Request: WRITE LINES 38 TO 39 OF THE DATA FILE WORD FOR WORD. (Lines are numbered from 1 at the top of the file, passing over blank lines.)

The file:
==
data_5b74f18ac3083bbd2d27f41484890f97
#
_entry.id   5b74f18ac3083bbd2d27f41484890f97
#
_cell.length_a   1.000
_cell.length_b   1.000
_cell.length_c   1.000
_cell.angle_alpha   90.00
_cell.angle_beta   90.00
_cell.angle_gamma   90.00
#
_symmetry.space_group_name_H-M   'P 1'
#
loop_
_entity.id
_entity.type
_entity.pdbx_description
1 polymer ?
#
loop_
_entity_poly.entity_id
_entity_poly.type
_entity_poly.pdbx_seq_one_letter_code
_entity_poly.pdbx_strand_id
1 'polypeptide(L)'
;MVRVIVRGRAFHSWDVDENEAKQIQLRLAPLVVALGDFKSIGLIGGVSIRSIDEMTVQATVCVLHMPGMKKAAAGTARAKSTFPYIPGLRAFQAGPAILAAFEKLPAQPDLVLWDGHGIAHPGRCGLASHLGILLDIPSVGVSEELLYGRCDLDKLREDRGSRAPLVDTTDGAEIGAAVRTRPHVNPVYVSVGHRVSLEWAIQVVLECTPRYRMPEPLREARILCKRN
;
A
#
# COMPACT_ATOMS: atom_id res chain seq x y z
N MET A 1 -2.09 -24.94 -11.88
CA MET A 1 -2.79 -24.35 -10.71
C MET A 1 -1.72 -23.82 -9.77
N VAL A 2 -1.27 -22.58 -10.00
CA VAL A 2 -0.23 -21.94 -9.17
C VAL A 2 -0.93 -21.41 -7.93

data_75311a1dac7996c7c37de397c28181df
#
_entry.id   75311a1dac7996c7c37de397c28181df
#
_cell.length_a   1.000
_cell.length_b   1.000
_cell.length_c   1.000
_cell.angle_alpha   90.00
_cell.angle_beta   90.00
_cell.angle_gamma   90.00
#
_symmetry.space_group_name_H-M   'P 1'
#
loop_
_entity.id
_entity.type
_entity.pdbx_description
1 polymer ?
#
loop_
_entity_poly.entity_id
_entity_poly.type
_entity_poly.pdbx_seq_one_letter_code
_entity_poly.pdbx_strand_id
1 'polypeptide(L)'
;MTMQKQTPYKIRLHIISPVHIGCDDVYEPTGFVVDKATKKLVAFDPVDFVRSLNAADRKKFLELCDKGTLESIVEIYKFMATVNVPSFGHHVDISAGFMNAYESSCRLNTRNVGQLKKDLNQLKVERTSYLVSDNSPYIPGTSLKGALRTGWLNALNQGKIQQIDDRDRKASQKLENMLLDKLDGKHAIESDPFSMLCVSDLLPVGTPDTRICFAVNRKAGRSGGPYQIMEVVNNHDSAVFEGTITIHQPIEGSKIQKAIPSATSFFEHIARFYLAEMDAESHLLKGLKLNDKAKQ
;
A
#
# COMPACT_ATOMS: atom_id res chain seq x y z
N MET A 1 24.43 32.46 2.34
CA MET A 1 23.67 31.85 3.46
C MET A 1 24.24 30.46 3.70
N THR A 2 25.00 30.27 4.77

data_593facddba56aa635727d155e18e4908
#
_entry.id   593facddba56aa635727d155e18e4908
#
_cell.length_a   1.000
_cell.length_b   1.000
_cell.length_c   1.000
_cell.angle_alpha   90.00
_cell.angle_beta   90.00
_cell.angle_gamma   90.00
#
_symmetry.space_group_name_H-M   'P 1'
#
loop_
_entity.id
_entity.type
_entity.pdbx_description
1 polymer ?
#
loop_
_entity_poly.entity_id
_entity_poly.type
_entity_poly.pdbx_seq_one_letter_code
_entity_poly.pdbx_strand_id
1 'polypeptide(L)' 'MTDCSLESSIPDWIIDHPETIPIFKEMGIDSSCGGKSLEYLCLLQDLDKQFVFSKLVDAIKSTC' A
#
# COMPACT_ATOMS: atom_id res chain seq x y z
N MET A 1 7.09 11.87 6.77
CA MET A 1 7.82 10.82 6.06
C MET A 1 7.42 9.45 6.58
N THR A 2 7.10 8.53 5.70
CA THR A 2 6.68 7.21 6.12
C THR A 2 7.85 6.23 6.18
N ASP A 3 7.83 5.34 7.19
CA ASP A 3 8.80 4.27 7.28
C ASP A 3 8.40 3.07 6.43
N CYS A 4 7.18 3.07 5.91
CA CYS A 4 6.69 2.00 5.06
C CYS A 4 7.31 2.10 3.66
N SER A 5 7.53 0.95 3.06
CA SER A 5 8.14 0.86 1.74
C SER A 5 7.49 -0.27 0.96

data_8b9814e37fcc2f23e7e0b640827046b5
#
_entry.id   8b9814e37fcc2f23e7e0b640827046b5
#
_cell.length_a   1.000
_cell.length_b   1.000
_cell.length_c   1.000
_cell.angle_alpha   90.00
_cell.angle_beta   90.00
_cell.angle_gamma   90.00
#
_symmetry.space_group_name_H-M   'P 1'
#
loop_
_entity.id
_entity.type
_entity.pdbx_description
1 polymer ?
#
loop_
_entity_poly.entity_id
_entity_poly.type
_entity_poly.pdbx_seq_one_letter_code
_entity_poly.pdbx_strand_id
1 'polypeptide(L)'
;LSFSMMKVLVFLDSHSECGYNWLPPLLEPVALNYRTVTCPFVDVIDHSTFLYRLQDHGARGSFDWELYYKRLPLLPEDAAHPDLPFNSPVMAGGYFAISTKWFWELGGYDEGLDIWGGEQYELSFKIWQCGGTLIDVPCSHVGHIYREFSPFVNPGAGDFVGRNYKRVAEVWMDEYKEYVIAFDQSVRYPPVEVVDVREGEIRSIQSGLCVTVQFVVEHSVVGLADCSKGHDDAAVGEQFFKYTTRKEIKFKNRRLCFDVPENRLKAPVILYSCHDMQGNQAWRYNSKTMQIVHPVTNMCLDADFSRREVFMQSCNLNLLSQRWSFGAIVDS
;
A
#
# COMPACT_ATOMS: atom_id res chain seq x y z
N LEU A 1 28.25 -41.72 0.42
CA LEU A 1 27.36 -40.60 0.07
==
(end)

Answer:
#
_entry.id   75311a1dac7996c7c37de397c28181df